Is there any first hand evidence, accessible to the public, showing MH17 was shot down?
No, nor should we expect any.
As in almost all cases, the public do not have direct personal access to evidence of the causes of an aircraft loss. For example, It is not possible for me to visit the site of the wreckage and I lack the forensic expertise to make an assessment of causes by examining marks, residues and deformation of the wreckage. I do not have direct personal access to military surveillance systems. I cannot organize my own team of trusted investigators to research the past movements and actions of individual members of various armed forces in the region.
All that we can do is make our own assessment of the likely causes. Lacking expertise and access to the evidence, we have to rely on second or third hand reports. In general, we place our trust in investigation teams and wait for their reports.
Is there any evidence, accessible to investigators, showing MH17 was shot down?
The incident occurred on 17th July 2014. In September 2014 the Dutch investigation team published a preliminary report which says
The damage observed in the forward section of the aircraft appears to indicate that the aircraft was penetrated by a large number of high-energy objects from outside the aircraft. It is likely that this damage resulted in a loss of structural integrity of the aircraft, leading to an in-flight break up.
The pattern of damage observed in the forward fuselage and cockpit section of the aircraft was not consistent with the damage that would be expected from any known failure mode of the aircraft, its engines or systems.
So there exists first-hand evidence showing MH17 was (probably) shot down. However members of the general public do not have direct personal hands-on access to the recovered debris nor to the chain of evidence of custody of that debris that clearly ties it to the crash site, etc.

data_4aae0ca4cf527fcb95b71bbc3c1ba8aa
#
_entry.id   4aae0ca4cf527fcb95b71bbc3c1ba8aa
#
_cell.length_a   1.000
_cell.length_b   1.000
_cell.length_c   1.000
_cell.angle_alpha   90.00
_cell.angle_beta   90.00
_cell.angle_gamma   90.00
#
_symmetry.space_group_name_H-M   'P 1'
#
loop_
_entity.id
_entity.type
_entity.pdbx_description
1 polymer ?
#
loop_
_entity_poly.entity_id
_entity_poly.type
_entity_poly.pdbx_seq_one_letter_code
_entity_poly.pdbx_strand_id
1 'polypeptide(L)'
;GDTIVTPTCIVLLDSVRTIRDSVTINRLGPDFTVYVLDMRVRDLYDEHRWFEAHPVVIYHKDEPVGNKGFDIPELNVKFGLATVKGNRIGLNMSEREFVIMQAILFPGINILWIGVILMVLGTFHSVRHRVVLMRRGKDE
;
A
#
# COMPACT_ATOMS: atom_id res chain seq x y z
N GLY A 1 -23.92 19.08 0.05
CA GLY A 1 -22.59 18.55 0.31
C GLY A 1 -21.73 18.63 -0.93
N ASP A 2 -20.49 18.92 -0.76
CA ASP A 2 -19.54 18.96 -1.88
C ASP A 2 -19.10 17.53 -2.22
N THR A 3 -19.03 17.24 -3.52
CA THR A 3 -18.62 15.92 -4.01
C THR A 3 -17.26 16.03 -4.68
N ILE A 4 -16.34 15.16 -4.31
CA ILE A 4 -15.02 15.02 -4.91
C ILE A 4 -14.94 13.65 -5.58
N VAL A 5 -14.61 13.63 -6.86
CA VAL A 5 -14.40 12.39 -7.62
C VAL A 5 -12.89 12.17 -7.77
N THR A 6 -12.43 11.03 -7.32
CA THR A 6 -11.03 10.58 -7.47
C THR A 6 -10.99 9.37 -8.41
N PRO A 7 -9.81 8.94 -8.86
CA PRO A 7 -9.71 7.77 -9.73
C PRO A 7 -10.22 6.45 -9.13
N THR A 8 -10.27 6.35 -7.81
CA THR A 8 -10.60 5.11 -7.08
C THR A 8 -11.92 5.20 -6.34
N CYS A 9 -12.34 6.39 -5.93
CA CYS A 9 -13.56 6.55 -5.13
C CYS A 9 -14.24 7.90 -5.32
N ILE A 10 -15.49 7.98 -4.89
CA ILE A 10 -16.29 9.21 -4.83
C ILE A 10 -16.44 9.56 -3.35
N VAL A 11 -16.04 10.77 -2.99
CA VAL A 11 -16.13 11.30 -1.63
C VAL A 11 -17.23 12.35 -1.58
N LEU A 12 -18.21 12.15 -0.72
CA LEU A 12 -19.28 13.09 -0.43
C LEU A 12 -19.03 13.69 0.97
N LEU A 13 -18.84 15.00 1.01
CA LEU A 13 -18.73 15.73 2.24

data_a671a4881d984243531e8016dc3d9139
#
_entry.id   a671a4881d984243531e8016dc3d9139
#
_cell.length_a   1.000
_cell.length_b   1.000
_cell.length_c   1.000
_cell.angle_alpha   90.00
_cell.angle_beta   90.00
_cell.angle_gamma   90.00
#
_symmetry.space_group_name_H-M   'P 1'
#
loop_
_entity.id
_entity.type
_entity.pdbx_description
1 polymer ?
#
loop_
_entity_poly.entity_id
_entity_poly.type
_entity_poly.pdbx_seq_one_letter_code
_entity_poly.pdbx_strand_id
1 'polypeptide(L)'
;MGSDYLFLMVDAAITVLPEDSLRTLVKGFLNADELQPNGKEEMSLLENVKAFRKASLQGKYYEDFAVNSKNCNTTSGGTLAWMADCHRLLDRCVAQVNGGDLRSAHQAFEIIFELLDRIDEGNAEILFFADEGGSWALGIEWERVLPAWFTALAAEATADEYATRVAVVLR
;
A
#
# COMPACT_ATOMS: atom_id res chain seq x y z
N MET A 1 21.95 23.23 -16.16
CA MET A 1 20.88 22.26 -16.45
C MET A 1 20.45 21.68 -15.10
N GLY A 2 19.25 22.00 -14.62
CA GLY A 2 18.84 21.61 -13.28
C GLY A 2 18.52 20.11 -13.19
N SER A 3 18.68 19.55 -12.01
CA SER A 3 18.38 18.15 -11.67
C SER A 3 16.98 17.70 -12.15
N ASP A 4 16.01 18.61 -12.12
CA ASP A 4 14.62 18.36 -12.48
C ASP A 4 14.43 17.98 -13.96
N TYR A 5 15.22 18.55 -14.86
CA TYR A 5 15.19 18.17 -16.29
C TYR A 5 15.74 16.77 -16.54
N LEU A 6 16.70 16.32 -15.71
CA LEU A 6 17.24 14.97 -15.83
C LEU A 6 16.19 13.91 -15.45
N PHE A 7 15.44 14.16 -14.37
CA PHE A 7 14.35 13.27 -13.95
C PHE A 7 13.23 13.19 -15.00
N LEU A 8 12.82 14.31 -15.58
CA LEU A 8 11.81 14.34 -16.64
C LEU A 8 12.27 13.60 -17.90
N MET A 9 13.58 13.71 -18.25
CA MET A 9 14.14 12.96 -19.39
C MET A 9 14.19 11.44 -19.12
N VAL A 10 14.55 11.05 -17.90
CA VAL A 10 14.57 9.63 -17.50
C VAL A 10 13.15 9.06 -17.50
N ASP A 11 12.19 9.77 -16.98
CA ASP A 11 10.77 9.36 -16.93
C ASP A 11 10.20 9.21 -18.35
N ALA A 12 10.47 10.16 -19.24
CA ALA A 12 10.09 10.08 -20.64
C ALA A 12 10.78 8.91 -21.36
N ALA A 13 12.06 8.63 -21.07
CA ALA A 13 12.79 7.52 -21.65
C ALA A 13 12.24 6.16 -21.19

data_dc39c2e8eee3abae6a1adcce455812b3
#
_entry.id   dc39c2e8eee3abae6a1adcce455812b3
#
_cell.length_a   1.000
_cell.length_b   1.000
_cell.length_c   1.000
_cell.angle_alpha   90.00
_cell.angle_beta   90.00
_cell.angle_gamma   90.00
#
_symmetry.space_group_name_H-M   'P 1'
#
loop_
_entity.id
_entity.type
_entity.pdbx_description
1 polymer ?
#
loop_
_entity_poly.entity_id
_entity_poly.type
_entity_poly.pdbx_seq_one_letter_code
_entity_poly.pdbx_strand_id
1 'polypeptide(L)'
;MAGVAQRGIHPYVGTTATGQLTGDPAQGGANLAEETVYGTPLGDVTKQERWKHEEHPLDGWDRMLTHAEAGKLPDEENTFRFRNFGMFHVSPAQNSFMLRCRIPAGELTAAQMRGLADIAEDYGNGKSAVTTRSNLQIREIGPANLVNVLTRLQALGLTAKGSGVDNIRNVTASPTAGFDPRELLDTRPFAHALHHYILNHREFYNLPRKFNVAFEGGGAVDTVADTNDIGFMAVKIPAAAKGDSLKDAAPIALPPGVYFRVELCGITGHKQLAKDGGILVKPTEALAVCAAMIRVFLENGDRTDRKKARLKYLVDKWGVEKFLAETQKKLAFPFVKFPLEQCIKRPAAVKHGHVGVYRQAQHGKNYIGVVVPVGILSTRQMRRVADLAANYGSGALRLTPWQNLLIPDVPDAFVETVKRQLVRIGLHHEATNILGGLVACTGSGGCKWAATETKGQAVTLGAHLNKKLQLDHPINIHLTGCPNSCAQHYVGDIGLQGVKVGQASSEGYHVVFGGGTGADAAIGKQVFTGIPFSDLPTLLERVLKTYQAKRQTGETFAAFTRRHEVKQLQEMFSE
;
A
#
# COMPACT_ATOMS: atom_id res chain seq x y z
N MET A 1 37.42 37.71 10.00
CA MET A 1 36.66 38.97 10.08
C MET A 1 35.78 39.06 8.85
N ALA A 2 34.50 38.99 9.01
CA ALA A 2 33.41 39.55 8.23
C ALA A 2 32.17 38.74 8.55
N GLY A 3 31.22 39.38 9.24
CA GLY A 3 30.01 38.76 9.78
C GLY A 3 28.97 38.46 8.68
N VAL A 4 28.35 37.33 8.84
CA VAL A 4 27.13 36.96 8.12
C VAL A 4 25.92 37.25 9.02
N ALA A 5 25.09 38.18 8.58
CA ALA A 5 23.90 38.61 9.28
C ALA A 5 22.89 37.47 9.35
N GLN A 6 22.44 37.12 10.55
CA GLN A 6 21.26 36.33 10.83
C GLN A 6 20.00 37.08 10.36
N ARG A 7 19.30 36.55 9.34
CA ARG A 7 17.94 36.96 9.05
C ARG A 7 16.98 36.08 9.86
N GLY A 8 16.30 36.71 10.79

Alleged evidence reported by news organisations
Prior to these reports, (in this case, at the date the question was asked here,) we rely on reports from news organisations and we weigh what they say according to our personal assessment of their trustworthiness.
If you believe that CNN has reasonable journalistic integrity you might take into account what they report:
A radar system saw a surface-to-air missile system turn on and track an aircraft right before the plane went down, a senior U.S. official told CNN's Barbara Starr. And a second system saw a heat signature at the time the airliner was hit. The United States is analyzing the trajectory of the missile to pinpoint where the attack came from, the official said.
It is of course possible that the quoted U.S. Officials are misinformed or lying to CNN. We each have to use our own judgement to decide how probable we think that is given the circumstances.
ABC news in Australia report
Ukraine's Kyiv Post newspaper has posted what it says is a conversation between a separatist commander and Russian intelligence officer Vasili Geranin.
In the transcript, released by Ukraine's security service, the separatist, identified as Igor Bezler, says: "We have just shot down a plane. It fell down beyond Yenakievo (Donetsk Oblast)."
Of course, it would not be difficult for Ukraininan security services to make this recording using actors. There would be risks for them in concocting a false account but this possibility's likelihood is something we have to assess ourselves.
Other (unsubstantiated) reports - some are now behind a "paywall".
You can never really prove such things to 100% certainty, you can only decide what is the most probable cause based on evidence available at any moment. As new reports of evidence arrive we must reassess the probable cause.